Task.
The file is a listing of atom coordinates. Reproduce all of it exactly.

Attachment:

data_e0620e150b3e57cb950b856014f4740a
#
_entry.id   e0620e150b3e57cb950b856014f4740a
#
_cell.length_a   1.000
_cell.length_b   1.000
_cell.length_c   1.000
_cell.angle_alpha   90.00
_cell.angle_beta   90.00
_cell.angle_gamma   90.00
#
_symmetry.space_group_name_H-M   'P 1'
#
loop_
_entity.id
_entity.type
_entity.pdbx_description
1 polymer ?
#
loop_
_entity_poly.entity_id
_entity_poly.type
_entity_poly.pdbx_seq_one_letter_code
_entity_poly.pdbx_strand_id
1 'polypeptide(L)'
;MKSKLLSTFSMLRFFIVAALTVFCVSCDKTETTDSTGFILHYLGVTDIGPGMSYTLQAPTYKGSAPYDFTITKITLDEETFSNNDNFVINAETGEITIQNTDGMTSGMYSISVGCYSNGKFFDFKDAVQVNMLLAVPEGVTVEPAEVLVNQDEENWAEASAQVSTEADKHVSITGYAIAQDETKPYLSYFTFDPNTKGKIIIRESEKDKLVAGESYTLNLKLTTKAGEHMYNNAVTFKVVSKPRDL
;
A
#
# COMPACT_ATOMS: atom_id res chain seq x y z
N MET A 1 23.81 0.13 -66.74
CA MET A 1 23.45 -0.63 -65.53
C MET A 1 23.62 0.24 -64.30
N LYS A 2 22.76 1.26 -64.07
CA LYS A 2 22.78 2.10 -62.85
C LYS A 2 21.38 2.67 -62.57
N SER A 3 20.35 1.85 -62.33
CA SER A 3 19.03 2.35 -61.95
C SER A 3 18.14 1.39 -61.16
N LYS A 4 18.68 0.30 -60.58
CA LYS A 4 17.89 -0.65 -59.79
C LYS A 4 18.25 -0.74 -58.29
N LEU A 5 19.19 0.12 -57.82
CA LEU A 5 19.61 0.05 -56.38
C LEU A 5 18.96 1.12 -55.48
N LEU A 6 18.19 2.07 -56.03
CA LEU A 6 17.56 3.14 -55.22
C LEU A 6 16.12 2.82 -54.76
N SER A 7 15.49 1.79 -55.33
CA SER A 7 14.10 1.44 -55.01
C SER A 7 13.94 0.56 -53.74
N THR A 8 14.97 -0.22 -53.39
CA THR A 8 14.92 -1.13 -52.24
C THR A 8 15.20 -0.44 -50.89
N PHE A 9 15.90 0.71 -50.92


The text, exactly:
data_e0620e150b3e57cb950b856014f4740a
#
_entry.id   e0620e150b3e57cb950b856014f4740a
#
_cell.length_a   1.000
_cell.length_b   1.000
_cell.length_c   1.000
_cell.angle_alpha   90.00
_cell.angle_beta   90.00
_cell.angle_gamma   90.00
#
_symmetry.space_group_name_H-M   'P 1'
#
loop_
_entity.id
_entity.type
_entity.pdbx_description
1 polymer ?
#
loop_
_entity_poly.entity_id
_entity_poly.type
_entity_poly.pdbx_seq_one_letter_code
_entity_poly.pdbx_strand_id
1 'polypeptide(L)'
;MKSKLLSTFSMLRFFIVAALTVFCVSCDKTETTDSTGFILHYLGVTDIGPGMSYTLQAPTYKGSAPYDFTITKITLDEETFSNNDNFVINAETGEITIQNTDGMTSGMYSISVGCYSNGKFFDFKDAVQVNMLLAVPEGVTVEPAEVLVNQDEENWAEASAQVSTEADKHVSITGYAIAQDETKPYLSYFTFDPNTKGKIIIRESEKDKLVAGESYTLNLKLTTKAGEHMYNNAVTFKVVSKPRDL
;
A
#
# COMPACT_ATOMS: atom_id res chain seq x y z
N MET A 1 23.81 0.13 -66.74
CA MET A 1 23.45 -0.63 -65.53
C MET A 1 23.62 0.24 -64.30
N LYS A 2 22.76 1.26 -64.07
CA LYS A 2 22.78 2.10 -62.85
C LYS A 2 21.38 2.67 -62.57
N SER A 3 20.35 1.85 -62.33
CA SER A 3 19.03 2.35 -61.95
C SER A 3 18.14 1.39 -61.16
N LYS A 4 18.68 0.30 -60.58
CA LYS A 4 17.89 -0.65 -59.79
C LYS A 4 18.25 -0.74 -58.29
N LEU A 5 19.19 0.12 -57.82
CA LEU A 5 19.61 0.05 -56.38
C LEU A 5 18.96 1.12 -55.48
N LEU A 6 18.19 2.07 -56.03
CA LEU A 6 17.56 3.14 -55.22
C LEU A 6 16.12 2.82 -54.76
N SER A 7 15.49 1.79 -55.33
CA SER A 7 14.10 1.44 -55.01
C SER A 7 13.94 0.56 -53.74
N THR A 8 14.97 -0.22 -53.39
CA THR A 8 14.92 -1.13 -52.24
C THR A 8 15.20 -0.44 -50.89
N PHE A 9 15.90 0.71 -50.92